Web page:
That being said, my brain is still constantly tossing around new characters and plot lines, taking notes on the people around me and filing it away to weave into a future story.  It’s not something I can turn off no matter how far I try to step away from it.  There are days this gift takes control and I forget that I’ve got diapers to change or laundry to fold or a “real” life in general.

So, when I have the free time (and no one to neglect, at least too much), I’m still writing.  I’m currently posting the fifth finished novel to WattPad and watching its readers climb before I’ve got it all uploaded!  I LOVE this site and find it a much better outlet for my desire to write and be read.  The feedback is immediate and it’s from the audience that counts – my readers, not an agent or a publisher.

I don’t know if I’ll ever truly pursue traditional publishing.  Maybe someday I’ll self publish, just for the sake of it.  For now, I’m quite happy watching people read my stories online for free.  So happy, in fact, I wanted to brag a little.  😉

My current novels and numbers:

Unbidden – 104 reads  (has only been posted for 2 weeks and isn’t finished yet)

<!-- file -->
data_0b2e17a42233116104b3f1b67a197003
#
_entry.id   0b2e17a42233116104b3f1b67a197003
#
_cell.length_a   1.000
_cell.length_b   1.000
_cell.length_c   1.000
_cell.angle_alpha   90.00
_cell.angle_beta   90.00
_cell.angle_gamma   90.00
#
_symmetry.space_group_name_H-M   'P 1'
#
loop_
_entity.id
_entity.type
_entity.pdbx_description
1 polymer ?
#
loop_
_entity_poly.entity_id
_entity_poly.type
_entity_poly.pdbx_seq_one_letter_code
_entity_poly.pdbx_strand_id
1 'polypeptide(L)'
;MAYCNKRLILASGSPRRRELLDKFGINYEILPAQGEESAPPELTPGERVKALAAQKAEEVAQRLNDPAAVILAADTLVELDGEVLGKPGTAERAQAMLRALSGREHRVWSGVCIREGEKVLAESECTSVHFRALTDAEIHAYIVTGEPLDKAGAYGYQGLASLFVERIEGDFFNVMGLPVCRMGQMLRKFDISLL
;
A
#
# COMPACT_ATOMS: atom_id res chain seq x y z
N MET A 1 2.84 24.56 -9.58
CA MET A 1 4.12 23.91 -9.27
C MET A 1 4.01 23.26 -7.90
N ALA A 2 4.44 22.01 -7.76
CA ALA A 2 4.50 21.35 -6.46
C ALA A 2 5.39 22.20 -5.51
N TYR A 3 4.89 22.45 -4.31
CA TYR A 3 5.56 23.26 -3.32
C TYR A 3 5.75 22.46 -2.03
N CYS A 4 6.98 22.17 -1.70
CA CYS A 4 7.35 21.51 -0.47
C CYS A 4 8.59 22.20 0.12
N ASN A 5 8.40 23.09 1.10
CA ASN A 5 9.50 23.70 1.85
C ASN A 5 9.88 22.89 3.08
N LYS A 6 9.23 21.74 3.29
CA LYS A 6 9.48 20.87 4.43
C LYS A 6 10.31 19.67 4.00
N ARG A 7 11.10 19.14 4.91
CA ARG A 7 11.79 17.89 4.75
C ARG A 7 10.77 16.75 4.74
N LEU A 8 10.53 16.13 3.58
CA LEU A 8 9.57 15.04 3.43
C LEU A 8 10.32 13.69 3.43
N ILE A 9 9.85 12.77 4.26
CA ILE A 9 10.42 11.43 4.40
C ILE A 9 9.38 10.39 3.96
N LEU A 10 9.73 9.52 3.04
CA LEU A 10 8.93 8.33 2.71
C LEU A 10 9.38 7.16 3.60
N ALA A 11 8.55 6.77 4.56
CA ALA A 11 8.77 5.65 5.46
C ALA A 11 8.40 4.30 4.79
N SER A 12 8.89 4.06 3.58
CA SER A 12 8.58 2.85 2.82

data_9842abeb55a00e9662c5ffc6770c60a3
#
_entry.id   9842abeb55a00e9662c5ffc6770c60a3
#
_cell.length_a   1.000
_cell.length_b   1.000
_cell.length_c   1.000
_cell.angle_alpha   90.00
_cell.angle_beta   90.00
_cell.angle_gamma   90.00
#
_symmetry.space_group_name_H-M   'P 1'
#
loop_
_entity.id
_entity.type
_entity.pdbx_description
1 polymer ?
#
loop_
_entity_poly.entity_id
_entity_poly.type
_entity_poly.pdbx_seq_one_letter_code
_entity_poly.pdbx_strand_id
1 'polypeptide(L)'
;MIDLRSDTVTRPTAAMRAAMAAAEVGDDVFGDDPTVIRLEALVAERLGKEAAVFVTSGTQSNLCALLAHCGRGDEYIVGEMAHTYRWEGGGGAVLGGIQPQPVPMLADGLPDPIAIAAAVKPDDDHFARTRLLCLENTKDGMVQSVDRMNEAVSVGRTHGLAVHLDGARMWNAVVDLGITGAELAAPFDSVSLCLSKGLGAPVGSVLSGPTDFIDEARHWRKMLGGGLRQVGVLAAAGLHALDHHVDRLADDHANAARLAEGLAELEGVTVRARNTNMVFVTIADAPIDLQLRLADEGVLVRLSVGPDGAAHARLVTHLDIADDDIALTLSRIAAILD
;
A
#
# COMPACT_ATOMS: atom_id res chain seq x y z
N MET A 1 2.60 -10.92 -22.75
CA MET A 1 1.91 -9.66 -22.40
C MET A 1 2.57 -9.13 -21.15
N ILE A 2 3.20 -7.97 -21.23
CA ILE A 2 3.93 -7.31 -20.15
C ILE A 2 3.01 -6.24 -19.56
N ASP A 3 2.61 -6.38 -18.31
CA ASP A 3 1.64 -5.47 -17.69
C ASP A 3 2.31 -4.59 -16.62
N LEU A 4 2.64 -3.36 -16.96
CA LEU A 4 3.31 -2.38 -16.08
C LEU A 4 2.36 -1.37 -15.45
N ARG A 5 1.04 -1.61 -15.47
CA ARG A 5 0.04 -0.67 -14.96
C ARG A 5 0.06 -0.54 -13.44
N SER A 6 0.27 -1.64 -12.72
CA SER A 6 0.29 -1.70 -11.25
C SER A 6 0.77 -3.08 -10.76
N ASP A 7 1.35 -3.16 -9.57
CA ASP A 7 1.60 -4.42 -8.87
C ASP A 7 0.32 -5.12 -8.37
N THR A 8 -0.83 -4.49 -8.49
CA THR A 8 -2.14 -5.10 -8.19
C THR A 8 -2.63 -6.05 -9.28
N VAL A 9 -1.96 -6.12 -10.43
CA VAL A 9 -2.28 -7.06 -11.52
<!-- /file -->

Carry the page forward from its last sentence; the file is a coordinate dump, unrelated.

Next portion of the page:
Chasing Amy – 1,045 reads (has been posted for roughly 3 months)

All I Never Wanted – 13,626 reads

Broken Vows – 33,306 reads

Full Circle – 7,156 reads

While I’m not the most popular writer on the site nor do my numbers even come close to some of the people on WattPad, I am extremely proud of what I’ve accomplished so far.

Just so you don’t think I’ve let it all go to my head – I still give credit to God for this gift and the ability to share it with others.  As much as I love writing and creating, my ultimate hope is that He somehow uses my small efforts to make a big impact in someone else’s life.  Otherwise, what’s the point?

In case you’re intrigued enough to check out the stories, here’s the link to my WattPad account:

Happy Reading!

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Posted by on April 21, 2014 in Reading, writing


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Experience: The Most Brutal of Teachers

For those of you who didn’t know – I went to a Writer’s Conference in October and had the opportunity to sit down with an agent and talk about Broken Vows.  Surprisingly, he was interested enough to ask me to write a proposal and email it with my first three chapters.  Holy Cow!

For those of you who follow me on Facebook – you saw me whining about my anxiety and insecurities enough that I’m sure you wanted to block me from your news feed!  😉  For anyone who didn’t, thanks for being so nice!

If the stress leading up to the conference and my agent appointment wasn’t enough, I found myself completely overwhelmed when he asked me to write a book proposal!  So much so, I ended up with a head cold and fever blister that left me ready to remove my head for a week!